On Oct. 20, 1945, Gustave Gilbert arrived in Nuremberg, Germany, to begin what was perhaps the most compelling assignment ever given to an American psychologist — working for the International Military Tribunal at the first Nazi war crimes trial. Fluent in German, Gilbert was given the assignment to work as a morale officer and translator. Nuremberg was a high-stakes affair, and the Allied powers wanted the trial to proceed in an orderly and dignified manner. Gilbert’s job was to keep the prisoners — Hitler’s leading henchmen — in a reasonably calm, rational state.
With the approval of his superiors, he quickly recast the position as “prison psychologist” and began studying the prisoners as well. Gilbert used all the standard psychological tools of the day — intelligence tests, Rorschach and Thematic Apperception tests. However, his preferred method was casual conversation. Gilbert befriended the prisoners, visiting them in their cells daily and chatting with them at meal times. At the end of each day, he wrote about these conversations, providing a fascinating window into the thoughts and motivations of the prisoners as they faced what they all knew was a likely death sentence.
Rebecca Lemov‘s beautifully written Database of Dreams: The Lost Quest to Catalog Humanity (Yale University Press, 2015) is at once an exploration of mid-century social science through paths less traveled and the tale of a forgotten future. The book is anchored around the story of Harvard-trained social scientist Bert Kaplan, who embarked on, in her words, a dizzyingly ambitious 1950s-era project to capture peoples dreams in large amounts and store them in an experimental data bank. While unique in scope, Kaplan’s project can be characterized as the culmination of efforts to apply techniques of personality capture–projective testing, dream analysis, and life history–in cross-cultural research on indigenous peoples, an effort to account for the full spectrum of human life amidst the encroachment of modernity upon cultures based, for example, in oral traditions.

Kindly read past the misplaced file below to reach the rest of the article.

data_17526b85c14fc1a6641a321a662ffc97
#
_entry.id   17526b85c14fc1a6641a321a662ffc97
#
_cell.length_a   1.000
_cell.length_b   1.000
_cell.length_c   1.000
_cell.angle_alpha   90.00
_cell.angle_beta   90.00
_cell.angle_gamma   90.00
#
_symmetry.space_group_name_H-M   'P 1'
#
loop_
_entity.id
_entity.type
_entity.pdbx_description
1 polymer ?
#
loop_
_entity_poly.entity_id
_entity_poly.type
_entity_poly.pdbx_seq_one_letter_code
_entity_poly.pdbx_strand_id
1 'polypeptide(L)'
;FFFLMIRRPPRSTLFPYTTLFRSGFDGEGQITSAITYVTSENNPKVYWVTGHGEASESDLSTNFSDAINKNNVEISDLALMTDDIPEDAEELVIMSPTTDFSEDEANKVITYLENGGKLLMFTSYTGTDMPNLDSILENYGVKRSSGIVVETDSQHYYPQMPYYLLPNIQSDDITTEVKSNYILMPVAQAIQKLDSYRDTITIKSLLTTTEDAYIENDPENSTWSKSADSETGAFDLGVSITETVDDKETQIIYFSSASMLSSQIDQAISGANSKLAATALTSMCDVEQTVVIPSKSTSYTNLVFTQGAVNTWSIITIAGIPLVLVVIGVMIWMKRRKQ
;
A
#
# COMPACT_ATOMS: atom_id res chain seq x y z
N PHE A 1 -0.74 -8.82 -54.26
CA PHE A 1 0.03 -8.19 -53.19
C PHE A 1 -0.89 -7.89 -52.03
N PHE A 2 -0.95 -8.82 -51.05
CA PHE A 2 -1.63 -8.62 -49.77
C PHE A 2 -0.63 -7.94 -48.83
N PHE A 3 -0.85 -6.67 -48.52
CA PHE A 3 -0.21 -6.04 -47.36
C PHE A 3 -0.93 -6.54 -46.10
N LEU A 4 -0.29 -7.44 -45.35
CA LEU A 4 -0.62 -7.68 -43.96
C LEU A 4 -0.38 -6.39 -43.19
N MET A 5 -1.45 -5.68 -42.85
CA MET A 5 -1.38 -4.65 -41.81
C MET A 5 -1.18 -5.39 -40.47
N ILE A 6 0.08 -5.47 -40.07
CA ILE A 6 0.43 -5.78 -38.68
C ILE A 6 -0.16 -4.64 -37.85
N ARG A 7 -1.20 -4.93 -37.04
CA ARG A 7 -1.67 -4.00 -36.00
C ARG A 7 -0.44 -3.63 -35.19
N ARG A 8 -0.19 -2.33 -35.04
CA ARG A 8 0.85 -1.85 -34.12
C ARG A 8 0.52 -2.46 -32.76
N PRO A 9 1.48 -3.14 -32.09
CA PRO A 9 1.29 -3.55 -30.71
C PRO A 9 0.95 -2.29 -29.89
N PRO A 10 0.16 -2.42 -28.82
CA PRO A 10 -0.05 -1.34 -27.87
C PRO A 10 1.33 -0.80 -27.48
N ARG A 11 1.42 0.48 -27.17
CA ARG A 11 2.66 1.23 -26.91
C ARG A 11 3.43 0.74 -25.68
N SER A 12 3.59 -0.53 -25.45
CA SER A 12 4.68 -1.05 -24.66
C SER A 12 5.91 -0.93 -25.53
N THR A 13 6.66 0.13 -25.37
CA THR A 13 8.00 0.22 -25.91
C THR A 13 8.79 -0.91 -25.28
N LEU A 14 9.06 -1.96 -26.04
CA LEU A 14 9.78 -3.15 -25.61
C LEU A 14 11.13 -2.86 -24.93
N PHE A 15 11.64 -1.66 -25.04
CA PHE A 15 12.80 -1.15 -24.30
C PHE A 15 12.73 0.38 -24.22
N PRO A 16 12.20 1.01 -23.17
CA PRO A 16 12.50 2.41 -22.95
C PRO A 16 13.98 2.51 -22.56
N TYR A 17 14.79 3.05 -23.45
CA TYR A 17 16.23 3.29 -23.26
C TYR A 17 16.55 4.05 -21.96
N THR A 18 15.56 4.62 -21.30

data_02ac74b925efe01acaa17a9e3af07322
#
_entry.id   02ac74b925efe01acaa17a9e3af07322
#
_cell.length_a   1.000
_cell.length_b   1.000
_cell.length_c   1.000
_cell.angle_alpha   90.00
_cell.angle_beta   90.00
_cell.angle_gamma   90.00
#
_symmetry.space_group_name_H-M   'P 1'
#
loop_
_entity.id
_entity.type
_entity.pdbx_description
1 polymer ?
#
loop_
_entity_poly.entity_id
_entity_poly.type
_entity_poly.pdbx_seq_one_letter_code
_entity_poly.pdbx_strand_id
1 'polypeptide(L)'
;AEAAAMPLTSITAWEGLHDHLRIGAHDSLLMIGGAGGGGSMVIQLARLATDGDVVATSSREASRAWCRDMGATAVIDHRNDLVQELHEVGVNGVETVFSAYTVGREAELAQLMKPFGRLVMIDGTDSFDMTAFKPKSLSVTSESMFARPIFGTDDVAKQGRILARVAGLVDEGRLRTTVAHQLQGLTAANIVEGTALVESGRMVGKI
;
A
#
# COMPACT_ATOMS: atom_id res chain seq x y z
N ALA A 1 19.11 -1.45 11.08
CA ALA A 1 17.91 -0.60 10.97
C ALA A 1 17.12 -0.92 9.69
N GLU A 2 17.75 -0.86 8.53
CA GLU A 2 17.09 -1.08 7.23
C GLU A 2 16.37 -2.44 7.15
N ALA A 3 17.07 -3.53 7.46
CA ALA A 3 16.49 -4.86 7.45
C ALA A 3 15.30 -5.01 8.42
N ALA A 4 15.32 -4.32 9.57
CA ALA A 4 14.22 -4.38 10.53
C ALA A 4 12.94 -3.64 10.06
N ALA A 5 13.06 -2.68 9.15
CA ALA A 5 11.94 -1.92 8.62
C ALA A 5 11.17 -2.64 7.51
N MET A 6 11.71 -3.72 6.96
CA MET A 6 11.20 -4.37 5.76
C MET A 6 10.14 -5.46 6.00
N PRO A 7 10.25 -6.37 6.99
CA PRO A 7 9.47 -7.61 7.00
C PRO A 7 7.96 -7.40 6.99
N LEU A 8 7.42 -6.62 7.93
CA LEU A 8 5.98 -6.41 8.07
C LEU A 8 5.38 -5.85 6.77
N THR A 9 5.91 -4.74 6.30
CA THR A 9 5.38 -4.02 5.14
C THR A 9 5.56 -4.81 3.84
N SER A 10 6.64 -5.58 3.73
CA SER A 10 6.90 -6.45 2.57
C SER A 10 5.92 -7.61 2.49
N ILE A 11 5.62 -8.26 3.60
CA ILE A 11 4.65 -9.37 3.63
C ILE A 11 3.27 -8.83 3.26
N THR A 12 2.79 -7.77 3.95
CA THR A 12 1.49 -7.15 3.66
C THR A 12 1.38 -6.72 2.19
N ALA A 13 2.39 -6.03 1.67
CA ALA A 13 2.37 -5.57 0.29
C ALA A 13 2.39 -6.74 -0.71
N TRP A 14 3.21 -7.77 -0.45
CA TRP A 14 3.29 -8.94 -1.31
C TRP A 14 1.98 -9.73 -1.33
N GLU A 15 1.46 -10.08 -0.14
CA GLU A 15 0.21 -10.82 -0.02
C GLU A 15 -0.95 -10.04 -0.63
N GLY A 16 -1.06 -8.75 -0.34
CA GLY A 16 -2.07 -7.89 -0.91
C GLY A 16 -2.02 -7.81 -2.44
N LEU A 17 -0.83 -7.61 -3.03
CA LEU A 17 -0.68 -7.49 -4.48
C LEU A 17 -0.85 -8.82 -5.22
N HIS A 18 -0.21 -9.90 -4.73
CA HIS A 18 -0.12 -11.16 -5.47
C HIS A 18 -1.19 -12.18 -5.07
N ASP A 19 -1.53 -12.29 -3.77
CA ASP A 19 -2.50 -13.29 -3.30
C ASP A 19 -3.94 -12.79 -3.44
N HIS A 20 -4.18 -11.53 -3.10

Richly documenting the entanglements of Kaplan and others in their attempts to render subjects as data, Lemov throws the transactional nature of anthropology into relief. A data point for an ethnographer can be many things for a research subject: cash for buying American niceties, a beer, a dream lost in the act of recounting, even a permanent mark of distrust. The book is also a history of a technology which never came to fruition: the futuristic reader for Kaplan’s Microcards was never realized, and the boxes of cards became dispersed and lost their value as a total archive of human personality. Lemov argues that we would do well to regard the fate of Kaplan’s database as a parable for our age by calling attention to the information loss upon which the technologies of documentation that saturate our present rely. What, then, will become of our compressed audio files, forgotten social media accounts, and backup hard drives stashed in the back corners of drawers?
The May issue of History of Psychology is now online. Articles in this issue address the (lack of) health psychology in post-apartheid South Africa , the concept of “active touch” before the work of James Gibson, the Lvov-Warsaw School of historical psychology, and the teaching of the history of psychology in Spain. Two further articles contribute to the digital history of psychology: John Benjamin offers a Zipfian analysis of the anglophone vocabulary of psychology, while Michael Pettit argues for caution in using the Google Books Ngram Viewer as a means of assessing cultural change over time. Full titles, authors, and abstracts follow below.